It is common practice for employers to enter into agreements with their employees to commence an employer and employee relationship. Agreements are commonly put into writing by the employer incorporating terms, which both the employer and employee mutually agree with at the outset as a standard form or negotiated terms between the parties. Surprisingly there are many employers who enter into verbal agreements with employees and do not finalise the terms of employment into written form, or an employment contract.

Over time a business’ operations and employee’s responsibilities may change, however these changes fail to be incorporated into verbal or written contracts. This often leaves employers and employees exposed to uncertainty and potentially legal exposure.

Written employment contracts allow for the terms of employment to be clear and unambiguous to ensure both parties are aware and understand their responsibilities, duties and obligations under the agreement from the commencement of employment until it is either amended or terminated. These contracts are known as common law employment contracts.

Common law employment contracts are not “industrial instruments” unlike Australian Workplace Agreements (AWAs), Awards and Notional Agreements Preserving State Awards (NAPSAs).

A common law employment contract can operate simultaneously with an AWA, however employers need to bear in mind that common law contracts cannot undercut the terms of an industrial instrument.

If you use common law contracts in your business it is imperative that you ensure all the terms or any relevant industrial instrument are carefully observed.

A restraint of trade clause seeks to impose limitations or restrictions on an employees’ conduct after they leave employment. Restraints of trade clauses are intended to protect an employer’s legitimate business interests and goodwill. There will always be two competing interests, an employees’ freedom to earn a living against the need of an employer to protect its legitimate business interest.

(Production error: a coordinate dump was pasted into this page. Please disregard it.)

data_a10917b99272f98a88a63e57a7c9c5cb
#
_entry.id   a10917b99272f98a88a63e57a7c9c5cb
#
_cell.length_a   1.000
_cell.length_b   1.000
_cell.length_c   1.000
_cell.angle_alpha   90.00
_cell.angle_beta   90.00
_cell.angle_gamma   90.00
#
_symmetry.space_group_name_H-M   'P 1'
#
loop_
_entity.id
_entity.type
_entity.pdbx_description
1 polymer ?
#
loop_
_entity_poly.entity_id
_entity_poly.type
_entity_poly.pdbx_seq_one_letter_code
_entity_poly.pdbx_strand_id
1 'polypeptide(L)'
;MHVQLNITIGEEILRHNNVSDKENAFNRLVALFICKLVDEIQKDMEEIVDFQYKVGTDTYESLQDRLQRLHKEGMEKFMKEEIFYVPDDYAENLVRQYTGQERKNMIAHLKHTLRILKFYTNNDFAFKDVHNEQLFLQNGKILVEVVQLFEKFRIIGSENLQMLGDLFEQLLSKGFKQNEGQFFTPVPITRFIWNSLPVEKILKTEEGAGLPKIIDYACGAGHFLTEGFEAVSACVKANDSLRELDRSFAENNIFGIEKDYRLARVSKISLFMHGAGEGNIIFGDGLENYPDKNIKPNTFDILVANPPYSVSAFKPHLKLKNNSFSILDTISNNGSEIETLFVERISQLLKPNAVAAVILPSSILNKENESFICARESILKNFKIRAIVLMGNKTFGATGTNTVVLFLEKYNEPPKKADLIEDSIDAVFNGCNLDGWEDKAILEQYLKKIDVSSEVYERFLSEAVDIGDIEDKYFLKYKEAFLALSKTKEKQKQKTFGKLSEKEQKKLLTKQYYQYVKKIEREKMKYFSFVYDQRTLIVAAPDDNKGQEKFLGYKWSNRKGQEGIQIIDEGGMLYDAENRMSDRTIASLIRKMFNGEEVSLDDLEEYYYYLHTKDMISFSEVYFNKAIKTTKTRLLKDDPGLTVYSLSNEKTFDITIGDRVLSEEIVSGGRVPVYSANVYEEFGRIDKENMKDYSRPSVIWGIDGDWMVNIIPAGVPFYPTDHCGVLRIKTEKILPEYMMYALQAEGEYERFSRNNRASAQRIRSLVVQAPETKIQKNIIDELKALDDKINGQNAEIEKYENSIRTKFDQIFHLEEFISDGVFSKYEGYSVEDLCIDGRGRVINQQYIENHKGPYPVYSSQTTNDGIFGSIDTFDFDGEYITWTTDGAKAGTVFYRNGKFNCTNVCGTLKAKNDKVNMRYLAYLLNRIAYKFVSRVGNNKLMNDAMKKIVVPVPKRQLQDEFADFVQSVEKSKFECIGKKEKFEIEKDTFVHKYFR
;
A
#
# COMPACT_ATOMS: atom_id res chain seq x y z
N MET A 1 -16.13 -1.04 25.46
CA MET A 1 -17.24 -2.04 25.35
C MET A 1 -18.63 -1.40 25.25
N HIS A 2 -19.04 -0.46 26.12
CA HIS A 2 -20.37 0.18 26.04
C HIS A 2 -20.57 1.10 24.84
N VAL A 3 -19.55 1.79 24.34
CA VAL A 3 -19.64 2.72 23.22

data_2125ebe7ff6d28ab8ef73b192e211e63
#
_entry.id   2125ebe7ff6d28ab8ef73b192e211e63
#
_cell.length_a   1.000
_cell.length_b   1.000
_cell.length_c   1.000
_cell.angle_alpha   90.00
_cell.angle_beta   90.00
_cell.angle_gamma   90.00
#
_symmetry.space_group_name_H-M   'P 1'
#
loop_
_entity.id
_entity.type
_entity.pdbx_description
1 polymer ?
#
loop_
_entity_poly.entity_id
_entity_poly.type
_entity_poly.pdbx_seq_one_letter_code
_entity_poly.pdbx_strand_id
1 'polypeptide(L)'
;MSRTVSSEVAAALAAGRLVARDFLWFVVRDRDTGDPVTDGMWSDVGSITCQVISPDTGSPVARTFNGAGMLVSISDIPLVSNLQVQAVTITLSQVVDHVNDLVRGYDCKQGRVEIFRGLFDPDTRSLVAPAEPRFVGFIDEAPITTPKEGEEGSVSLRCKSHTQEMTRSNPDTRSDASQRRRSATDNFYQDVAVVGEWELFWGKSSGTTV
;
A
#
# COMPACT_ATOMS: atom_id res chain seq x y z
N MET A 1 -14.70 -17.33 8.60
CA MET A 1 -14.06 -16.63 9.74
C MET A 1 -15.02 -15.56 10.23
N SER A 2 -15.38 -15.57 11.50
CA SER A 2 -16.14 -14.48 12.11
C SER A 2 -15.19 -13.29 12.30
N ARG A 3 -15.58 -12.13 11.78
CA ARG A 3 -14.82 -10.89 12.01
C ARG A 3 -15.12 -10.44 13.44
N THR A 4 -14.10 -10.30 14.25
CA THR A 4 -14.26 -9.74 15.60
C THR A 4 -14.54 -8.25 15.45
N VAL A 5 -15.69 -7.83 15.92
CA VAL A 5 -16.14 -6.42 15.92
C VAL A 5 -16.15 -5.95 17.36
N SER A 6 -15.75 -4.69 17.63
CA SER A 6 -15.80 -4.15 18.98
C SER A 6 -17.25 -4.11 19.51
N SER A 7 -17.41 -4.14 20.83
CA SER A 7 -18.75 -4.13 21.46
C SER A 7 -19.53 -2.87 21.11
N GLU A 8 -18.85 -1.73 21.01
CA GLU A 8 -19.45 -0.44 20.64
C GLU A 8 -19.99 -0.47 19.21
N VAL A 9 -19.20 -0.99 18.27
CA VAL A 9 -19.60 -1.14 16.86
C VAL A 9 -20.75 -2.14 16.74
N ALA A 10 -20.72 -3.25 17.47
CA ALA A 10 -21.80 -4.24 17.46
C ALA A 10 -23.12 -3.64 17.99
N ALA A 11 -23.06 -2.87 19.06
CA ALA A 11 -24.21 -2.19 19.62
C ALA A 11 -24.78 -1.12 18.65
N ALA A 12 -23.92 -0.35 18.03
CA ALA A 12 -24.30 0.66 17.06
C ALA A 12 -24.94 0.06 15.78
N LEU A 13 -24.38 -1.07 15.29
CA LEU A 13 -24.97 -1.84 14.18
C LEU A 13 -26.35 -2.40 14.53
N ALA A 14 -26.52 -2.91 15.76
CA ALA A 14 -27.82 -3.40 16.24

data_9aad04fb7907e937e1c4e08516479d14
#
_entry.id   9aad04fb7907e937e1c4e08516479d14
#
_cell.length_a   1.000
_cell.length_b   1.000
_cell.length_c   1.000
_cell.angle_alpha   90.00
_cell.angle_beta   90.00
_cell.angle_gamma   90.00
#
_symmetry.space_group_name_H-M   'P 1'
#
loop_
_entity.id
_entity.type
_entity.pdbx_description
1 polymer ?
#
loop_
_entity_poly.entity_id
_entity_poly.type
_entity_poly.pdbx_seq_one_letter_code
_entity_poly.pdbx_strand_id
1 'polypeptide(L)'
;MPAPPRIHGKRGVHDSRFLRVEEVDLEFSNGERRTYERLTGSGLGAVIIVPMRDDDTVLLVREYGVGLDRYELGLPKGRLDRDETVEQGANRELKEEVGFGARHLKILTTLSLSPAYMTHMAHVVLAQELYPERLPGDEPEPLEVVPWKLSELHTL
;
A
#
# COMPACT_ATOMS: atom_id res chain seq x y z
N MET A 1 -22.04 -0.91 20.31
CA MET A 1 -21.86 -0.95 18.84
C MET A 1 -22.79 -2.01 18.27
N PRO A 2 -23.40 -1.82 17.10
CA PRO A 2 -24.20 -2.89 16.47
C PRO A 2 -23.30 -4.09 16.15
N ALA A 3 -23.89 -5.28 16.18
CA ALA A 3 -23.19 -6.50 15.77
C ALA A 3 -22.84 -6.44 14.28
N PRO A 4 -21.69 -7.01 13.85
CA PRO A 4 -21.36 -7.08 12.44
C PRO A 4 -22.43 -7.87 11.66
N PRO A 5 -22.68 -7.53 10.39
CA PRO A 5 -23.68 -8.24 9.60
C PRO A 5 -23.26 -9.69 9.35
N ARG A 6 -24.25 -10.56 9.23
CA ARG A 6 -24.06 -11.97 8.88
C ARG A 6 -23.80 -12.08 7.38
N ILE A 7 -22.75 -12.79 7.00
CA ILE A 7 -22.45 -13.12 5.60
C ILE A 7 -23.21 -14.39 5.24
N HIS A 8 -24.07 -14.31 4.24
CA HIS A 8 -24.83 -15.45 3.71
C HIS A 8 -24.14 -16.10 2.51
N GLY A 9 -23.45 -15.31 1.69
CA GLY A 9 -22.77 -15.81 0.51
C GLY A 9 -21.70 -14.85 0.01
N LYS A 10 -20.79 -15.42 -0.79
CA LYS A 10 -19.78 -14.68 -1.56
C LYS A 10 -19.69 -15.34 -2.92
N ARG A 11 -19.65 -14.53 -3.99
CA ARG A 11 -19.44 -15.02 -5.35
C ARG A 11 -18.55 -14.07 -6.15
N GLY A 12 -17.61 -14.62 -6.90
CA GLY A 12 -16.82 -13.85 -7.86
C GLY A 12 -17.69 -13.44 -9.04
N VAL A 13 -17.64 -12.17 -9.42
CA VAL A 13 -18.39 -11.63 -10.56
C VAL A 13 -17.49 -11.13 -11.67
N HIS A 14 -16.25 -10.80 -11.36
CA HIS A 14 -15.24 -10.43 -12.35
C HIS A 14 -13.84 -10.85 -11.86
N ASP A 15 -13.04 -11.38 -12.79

Employers need to bear in mind that restraint of trade clauses will only be valid if they are reasonable under relevant Restraints of Trade Legislation in each state and territory. In New South Wales; what is reasonable under the Restraints of Trade Legislation 1976 (NSW) will depend on factors including:

The subject matter of the restraint.
The time and area of its operation.
The nature of the employer’s business and the industry in which the employer operates.
The relationship of the employee to the employer’s clients and customers.
The nature of the work performed by the employee.

A properly drafted restraint of trade clause in an employment contract for an employee is an effective tool to protect an employer’s legitimate interests and is capable of enforcement where it can be established that an employee deliberately copied customer lists or business records before leaving employment and did so with the intent to compete against their employer. An employee can be restrained from continuing to engage in conduct in breach of their obligations under an employment contract and damages may be awarded to the employer in particular circumstances.

Restraint clauses can be a useful means of protecting legitimate business interests however employers should consider that determining the correct scope and application of valid restraint clauses is often complex and difficult and legal advice should be sought.

Employment Contracts and Your Business